"After his resurrection he promises in a pledge to his disciples that he will send them the promise of his Father; and lastly, he commands them to baptize into the Father and the Son and the Holy Ghost, not into a unipersonal God. And indeed it is not once only, but three times, that we are immersed into the three Persons, at each several mention of their names" (Against Praxeas 26 [A.D. 216]).
"Why, when the Lord himself told his disciples that they should baptize all peoples in the name of the Father and of the Son and of the Holy Spirit, does this apostle employ the name of Christ alone in baptism, saying, 'We who have been baptized into Christ'; for indeed, legitimate baptism is had only in the name of the Trinity" (Commentary on
Acts of Xantippe and Polyxena
"Then Probus . . . leapt into the water, saying, 'Jesus Christ, Son of God and everlasting God, let all my sins be taken away by this water.' And Paul said, 'We baptize thee in the name of the Father and Son and Holy Ghost.' After this he made him to receive the Eucharist of Christ" (Acts of Xantippe and Polyxena 21 [A.D. 250]).
"He [Jesus] commanded them to baptize the Gentiles in the name of the Father and of the Son and of the Holy Spirit. How then do some say that though a Gentile be baptized . . . never mind how or of whom, so long as it be done in the name of Jesus Christ, the remission of sins can follow-when Christ himself commands the nations to be baptized in the full and united Trinity?" (Letters 73:18 [A.D. 253]).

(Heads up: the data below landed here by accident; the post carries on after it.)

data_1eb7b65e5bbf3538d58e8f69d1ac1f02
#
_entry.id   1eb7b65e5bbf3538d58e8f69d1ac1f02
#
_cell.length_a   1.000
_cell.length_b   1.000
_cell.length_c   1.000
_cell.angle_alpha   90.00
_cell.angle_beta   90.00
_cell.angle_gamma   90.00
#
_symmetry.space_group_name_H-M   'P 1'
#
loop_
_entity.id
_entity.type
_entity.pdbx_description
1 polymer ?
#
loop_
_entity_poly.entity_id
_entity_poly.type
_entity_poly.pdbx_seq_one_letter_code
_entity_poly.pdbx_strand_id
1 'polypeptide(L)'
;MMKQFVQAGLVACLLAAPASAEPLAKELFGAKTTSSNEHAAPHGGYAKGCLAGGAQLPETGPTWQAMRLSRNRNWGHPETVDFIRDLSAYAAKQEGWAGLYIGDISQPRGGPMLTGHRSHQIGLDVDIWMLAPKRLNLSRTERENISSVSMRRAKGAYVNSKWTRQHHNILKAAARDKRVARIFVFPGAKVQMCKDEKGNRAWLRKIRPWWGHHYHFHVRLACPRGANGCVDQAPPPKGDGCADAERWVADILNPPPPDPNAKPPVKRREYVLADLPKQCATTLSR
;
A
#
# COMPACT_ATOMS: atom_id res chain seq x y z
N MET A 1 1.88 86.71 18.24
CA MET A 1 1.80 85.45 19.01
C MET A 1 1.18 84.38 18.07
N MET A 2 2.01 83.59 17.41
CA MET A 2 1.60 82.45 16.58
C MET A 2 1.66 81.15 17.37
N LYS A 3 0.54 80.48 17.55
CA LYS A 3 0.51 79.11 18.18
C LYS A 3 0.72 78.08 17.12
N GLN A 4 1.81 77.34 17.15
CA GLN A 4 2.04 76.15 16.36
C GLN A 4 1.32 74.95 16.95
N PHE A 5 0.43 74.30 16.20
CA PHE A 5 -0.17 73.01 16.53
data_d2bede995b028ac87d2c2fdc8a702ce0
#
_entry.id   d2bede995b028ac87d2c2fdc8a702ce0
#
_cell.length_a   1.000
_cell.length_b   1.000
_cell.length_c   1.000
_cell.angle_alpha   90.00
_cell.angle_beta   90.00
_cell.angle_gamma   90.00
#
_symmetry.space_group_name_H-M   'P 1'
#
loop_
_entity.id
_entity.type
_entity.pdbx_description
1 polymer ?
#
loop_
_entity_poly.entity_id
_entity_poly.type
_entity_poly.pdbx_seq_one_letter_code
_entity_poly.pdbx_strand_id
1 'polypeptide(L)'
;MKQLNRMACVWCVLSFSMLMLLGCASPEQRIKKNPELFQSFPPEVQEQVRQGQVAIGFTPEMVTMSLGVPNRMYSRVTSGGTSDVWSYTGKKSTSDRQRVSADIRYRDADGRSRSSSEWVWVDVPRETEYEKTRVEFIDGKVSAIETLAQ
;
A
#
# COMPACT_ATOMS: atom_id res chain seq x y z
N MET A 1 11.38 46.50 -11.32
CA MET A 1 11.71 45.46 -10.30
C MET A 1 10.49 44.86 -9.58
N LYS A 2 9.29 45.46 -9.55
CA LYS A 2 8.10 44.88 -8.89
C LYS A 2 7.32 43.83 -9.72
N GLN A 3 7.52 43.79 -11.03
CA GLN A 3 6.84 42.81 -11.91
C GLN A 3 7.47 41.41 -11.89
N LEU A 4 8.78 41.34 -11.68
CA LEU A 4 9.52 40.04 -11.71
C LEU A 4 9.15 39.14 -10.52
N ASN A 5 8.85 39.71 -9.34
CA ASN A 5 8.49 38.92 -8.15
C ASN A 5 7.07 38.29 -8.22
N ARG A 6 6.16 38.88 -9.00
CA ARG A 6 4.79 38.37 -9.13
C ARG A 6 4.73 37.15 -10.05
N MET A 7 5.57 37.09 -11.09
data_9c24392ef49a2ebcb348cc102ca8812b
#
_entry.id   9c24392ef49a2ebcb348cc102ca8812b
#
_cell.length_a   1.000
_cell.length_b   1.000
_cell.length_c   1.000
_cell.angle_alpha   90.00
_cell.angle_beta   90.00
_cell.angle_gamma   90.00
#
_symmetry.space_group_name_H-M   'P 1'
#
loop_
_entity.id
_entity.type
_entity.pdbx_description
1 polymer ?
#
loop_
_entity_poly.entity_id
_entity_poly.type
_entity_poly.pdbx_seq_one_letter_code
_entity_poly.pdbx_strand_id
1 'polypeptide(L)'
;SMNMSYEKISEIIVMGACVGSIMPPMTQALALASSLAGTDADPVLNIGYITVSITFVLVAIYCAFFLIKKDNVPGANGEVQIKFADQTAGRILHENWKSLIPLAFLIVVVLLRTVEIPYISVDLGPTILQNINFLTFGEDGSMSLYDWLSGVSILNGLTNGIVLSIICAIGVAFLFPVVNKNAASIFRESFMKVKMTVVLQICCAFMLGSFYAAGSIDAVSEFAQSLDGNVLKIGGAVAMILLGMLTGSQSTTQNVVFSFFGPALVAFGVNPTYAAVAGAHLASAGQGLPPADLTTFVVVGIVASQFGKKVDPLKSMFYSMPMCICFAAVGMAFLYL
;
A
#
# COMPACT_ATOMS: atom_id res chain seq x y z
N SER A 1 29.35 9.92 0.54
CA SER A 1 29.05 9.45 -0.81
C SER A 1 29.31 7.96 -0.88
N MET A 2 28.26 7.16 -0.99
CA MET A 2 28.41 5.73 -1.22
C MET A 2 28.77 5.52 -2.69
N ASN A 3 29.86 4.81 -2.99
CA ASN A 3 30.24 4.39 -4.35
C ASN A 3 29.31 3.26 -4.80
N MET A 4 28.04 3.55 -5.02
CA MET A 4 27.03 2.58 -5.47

"We believe . . . each of these to be and to exist: the Father, truly Father, and the Son, truly Son, and the Holy Ghost, truly Holy Ghost, as also our Lord, sending forth his disciples for the preaching, said, 'Go teach all nations, baptizing them in the Name of the Father and of the Son and of the Holy Ghost.' Concerning whom we confidently affirm that so we hold, and so we think, and so we have held aforetime, and we maintain this faith unto the death, anathematizing every godless heresy" (Letter to the People of His Diocese 3 [A.D. 323]).
"You were led by the hand to the holy pool of divine baptism, as Christ was carried from the cross to this sepulcher here before us [the tomb of Jesus at